If an object becomes located at the spacing d from the active surface 9 of the transducer 8, then the aforementioned standing wave is generated, which causes an increased counterpressure on the active surface 9 of the transducer 8, which in turn causes an increased damping of the latter. This increased damping is represented by a substantially increased resistance value of the resistor 15 in the substitute circuit. Due to the higher value of the resistance 15, the resonance voltage or the value of the impedance of the piezoelectric generator 8 is considerably reduced. The decreased impedance of the ultrasonic generator 8 due to the presence of an object in the reference plane 10 causes a strong feedback in the operational amplifier 5 which substantially decreases its output voltage. This voltage difference is indicated by the indicator 7 and serves as a measure of the presence of an object in the reference plane.
The signal indicator 7 can be in the form of a signal lamp, for example, which is activated when no object is present in the reference plane and inactivated when an object enters the measuring range in the plane 10.
It will be understood that each of the elements described above, or two or more together, may also find a useful application in other types of constructions differing from the types described above.
While the invention has been illustrated and described as embodied in a specific example of the ultrasonic measuring device, it is not intended to be limited to the details shown, since various modifications and structural changes may be made without departing in any way from the spirit of the present invention.
Without further analysis, the foregoing will so fully reveal the gist of the present invention that others can, by applying current knowledge, readily adapt it for various applications without omitting features that, from the standpoint of prior art, fairly constitute essential characteristics of the generic or specific aspects of this invention.
|Cited Patent||Filing date||Publication date||Applicant||Title|
|US3646372 *||Jun 5, 1967||Feb 29, 1972||Norfin||Electronic device for detecting the passage of nonconductive sheets|
|US3960007 *||Sep 27, 1974||Jun 1, 1976||Swensen Eugene T||Ultrasonic standing wave sensor|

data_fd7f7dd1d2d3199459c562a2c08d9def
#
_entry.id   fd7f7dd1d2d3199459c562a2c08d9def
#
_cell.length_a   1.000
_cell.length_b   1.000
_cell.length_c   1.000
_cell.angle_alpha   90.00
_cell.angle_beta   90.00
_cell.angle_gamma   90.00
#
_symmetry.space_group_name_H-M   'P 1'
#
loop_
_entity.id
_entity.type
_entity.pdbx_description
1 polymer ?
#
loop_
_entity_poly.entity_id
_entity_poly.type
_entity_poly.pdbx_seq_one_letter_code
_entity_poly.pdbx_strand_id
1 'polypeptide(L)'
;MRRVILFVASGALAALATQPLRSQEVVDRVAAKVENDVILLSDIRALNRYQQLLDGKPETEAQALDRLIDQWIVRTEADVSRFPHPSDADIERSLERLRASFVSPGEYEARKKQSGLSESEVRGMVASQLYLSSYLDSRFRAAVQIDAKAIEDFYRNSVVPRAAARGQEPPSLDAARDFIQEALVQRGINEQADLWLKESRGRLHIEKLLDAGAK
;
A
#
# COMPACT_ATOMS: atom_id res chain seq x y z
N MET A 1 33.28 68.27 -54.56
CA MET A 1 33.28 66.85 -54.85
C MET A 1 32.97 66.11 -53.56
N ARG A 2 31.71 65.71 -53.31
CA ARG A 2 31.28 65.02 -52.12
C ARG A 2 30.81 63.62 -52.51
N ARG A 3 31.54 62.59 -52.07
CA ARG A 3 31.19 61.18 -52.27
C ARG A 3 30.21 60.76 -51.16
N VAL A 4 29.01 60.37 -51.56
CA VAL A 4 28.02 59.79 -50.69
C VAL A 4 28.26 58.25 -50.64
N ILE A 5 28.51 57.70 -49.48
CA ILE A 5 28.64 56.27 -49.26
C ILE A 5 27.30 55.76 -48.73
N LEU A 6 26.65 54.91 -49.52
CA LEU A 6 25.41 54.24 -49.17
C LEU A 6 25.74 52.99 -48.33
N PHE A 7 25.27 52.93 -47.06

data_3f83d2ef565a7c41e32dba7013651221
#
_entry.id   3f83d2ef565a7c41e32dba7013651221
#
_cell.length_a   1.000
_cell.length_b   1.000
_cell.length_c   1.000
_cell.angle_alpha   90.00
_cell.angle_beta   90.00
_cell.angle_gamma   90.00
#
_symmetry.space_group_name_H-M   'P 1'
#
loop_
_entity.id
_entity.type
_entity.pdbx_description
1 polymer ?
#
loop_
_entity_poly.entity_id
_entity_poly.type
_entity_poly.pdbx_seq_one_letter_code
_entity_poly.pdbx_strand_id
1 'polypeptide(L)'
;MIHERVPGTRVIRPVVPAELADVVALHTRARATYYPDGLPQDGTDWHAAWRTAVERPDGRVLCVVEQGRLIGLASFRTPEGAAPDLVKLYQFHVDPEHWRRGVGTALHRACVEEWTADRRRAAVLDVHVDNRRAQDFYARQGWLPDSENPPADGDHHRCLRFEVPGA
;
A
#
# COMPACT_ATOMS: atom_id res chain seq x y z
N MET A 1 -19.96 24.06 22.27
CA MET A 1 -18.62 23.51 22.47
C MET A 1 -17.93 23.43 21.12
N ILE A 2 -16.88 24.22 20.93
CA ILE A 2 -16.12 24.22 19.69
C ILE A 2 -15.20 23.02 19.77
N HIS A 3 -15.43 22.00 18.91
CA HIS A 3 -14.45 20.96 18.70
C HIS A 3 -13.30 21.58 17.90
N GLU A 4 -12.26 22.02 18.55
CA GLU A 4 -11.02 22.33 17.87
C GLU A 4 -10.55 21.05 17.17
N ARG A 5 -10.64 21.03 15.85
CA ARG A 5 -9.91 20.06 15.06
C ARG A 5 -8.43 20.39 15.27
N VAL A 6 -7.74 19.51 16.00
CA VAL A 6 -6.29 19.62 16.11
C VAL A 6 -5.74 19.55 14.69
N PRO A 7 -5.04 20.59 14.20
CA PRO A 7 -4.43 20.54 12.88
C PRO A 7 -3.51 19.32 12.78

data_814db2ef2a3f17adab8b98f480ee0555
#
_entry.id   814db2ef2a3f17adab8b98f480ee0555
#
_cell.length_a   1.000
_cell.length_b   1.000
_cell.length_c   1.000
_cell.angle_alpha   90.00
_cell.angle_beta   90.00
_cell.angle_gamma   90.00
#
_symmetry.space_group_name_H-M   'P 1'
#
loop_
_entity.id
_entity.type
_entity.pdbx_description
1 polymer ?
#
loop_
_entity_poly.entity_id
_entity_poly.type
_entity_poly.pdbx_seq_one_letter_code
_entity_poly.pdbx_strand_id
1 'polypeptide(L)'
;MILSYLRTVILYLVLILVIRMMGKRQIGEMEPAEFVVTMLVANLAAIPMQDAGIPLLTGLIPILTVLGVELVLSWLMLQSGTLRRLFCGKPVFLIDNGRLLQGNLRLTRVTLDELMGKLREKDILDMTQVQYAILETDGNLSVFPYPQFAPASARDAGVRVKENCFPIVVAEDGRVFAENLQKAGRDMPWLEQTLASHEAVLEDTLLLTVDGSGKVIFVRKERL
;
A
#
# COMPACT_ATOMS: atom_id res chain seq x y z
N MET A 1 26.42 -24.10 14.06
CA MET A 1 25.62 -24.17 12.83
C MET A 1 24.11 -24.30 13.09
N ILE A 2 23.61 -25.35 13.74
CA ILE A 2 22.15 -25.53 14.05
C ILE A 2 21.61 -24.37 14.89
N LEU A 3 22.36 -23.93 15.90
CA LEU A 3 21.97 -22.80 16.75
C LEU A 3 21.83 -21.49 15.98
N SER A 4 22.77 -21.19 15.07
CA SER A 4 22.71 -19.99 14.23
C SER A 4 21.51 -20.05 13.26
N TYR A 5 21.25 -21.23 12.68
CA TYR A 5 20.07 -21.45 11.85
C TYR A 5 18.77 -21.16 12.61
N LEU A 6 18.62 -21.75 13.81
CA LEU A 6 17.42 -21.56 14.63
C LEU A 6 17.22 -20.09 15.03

|US4227182 *||Aug 15, 1978||Oct 7, 1980||Ogasawara Hiromi||Minute change detecting system|
|US4368438 *||Jan 26, 1981||Jan 11, 1983||Oce-Nederland B.V.||System for detecting sheet-like objects|
|Citing Patent||Filing date||Publication date||Applicant||Title|
|US5023846 *||Feb 28, 1990||Jun 11, 1991||Eskofot A/S||Ultrasonic detector for detecting a thin film|
|US5027655 *||Oct 3, 1989||Jul 2, 1991||Geotechnical Instruments (Uk) Limited||Method and apparatus for measuring liquid level in the ground|
|US5212987 *||Nov 15, 1991||May 25, 1993||Hommelwerke Gmbh||Acoustic screen scan microscope for the examination of an object in the short-range field of a resonant acoustic oscillator|
|US7707887 *||Nov 29, 2007||May 4, 2010||Ngk Insulators, Ltd.||Passage detection apparatus of object|
|US8100013||Feb 23, 2010||Jan 24, 2012||Ngk Insulators, Ltd.||Passage detection apparatus of object|
|US8528408||Nov 18, 2011||Sep 10, 2013||Ngk Insulators, Ltd.||Passage detection apparatus of object|
|US20080122455 *||Nov 29, 2007||May 29, 2008||Ngk Insulators, Ltd.||Passage detection apparatus of object|
|US20100148803 *||Feb 23, 2010||Jun 17, 2010||Ngk Insulators, Ltd.||Passage detection apparatus of object|
|U.S. Classification||340/674, 73/579, 367/93, 340/675|
|International Classification||G01V1/00, G01B17/00, G01H15/00|
|Cooperative Classification||G01V1/001, G01H15/00|
|European Classification||G01H15/00, G01V1/00A|
|Apr 30, 1982||AS||Assignment|
Owner name: AGFA-GEVAERT AG, GERMANY
Free format text: ASSIGNMENT OF ASSIGNORS INTEREST.;ASSIGNOR:SCHIFFL, HEINZ;REEL/FRAME:003998/0630
Effective date: 19820419
Owner name: AGFA-GEVAERT AG,GERMANY
Free format text: ASSIGNMENT OF ASSIGNORS INTEREST;ASSIGNOR:SCHIFFL, HEINZ;REEL/FRAME:003998/0630
Effective date: 19820419
|Apr 26, 1988||REMI||Maintenance fee reminder mailed|
|Sep 25, 1988||LAPS||Lapse for failure to pay maintenance fees|
|Dec 13, 1988||FP||Expired due to failure to pay maintenance fee|
Effective date: 19880925